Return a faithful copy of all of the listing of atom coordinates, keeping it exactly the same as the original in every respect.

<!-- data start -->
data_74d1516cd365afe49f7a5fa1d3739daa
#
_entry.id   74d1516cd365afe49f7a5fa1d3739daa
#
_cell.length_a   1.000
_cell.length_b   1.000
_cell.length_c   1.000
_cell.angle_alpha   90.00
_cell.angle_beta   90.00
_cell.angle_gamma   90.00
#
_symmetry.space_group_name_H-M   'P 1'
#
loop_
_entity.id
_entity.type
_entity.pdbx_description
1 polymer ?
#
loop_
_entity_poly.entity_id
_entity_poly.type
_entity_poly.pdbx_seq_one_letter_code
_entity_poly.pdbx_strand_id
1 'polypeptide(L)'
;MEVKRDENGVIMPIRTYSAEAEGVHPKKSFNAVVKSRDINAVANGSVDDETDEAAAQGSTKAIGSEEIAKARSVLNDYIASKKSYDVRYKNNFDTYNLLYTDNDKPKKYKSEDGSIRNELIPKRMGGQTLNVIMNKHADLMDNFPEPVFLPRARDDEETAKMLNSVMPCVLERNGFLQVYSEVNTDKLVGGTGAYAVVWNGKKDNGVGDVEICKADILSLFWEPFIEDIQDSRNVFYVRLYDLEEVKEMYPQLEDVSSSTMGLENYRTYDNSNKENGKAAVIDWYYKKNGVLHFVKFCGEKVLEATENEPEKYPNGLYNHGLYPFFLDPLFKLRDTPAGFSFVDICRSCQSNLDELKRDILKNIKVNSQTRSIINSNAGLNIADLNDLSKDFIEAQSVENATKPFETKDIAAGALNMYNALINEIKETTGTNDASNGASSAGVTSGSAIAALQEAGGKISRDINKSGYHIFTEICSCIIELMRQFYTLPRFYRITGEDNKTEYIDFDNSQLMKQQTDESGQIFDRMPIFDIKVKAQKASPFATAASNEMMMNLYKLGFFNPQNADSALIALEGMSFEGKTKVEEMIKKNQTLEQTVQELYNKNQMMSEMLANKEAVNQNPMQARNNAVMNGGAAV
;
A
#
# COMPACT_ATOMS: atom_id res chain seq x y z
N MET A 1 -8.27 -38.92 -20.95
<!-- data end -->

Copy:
data_74d1516cd365afe49f7a5fa1d3739daa
#
_entry.id   74d1516cd365afe49f7a5fa1d3739daa
#
_cell.length_a   1.000
_cell.length_b   1.000
_cell.length_c   1.000
_cell.angle_alpha   90.00
_cell.angle_beta   90.00
_cell.angle_gamma   90.00
#
_symmetry.space_group_name_H-M   'P 1'
#
loop_
_entity.id
_entity.type
_entity.pdbx_description
1 polymer ?
#
loop_
_entity_poly.entity_id
_entity_poly.type
_entity_poly.pdbx_seq_one_letter_code
_entity_poly.pdbx_strand_id
1 'polypeptide(L)'
;MEVKRDENGVIMPIRTYSAEAEGVHPKKSFNAVVKSRDINAVANGSVDDETDEAAAQGSTKAIGSEEIAKARSVLNDYIASKKSYDVRYKNNFDTYNLLYTDNDKPKKYKSEDGSIRNELIPKRMGGQTLNVIMNKHADLMDNFPEPVFLPRARDDEETAKMLNSVMPCVLERNGFLQVYSEVNTDKLVGGTGAYAVVWNGKKDNGVGDVEICKADILSLFWEPFIEDIQDSRNVFYVRLYDLEEVKEMYPQLEDVSSSTMGLENYRTYDNSNKENGKAAVIDWYYKKNGVLHFVKFCGEKVLEATENEPEKYPNGLYNHGLYPFFLDPLFKLRDTPAGFSFVDICRSCQSNLDELKRDILKNIKVNSQTRSIINSNAGLNIADLNDLSKDFIEAQSVENATKPFETKDIAAGALNMYNALINEIKETTGTNDASNGASSAGVTSGSAIAALQEAGGKISRDINKSGYHIFTEICSCIIELMRQFYTLPRFYRITGEDNKTEYIDFDNSQLMKQQTDESGQIFDRMPIFDIKVKAQKASPFATAASNEMMMNLYKLGFFNPQNADSALIALEGMSFEGKTKVEEMIKKNQTLEQTVQELYNKNQMMSEMLANKEAVNQNPMQARNNAVMNGGAAV
;
A
#
# COMPACT_ATOMS: atom_id res chain seq x y z
N MET A 1 -8.27 -38.92 -20.95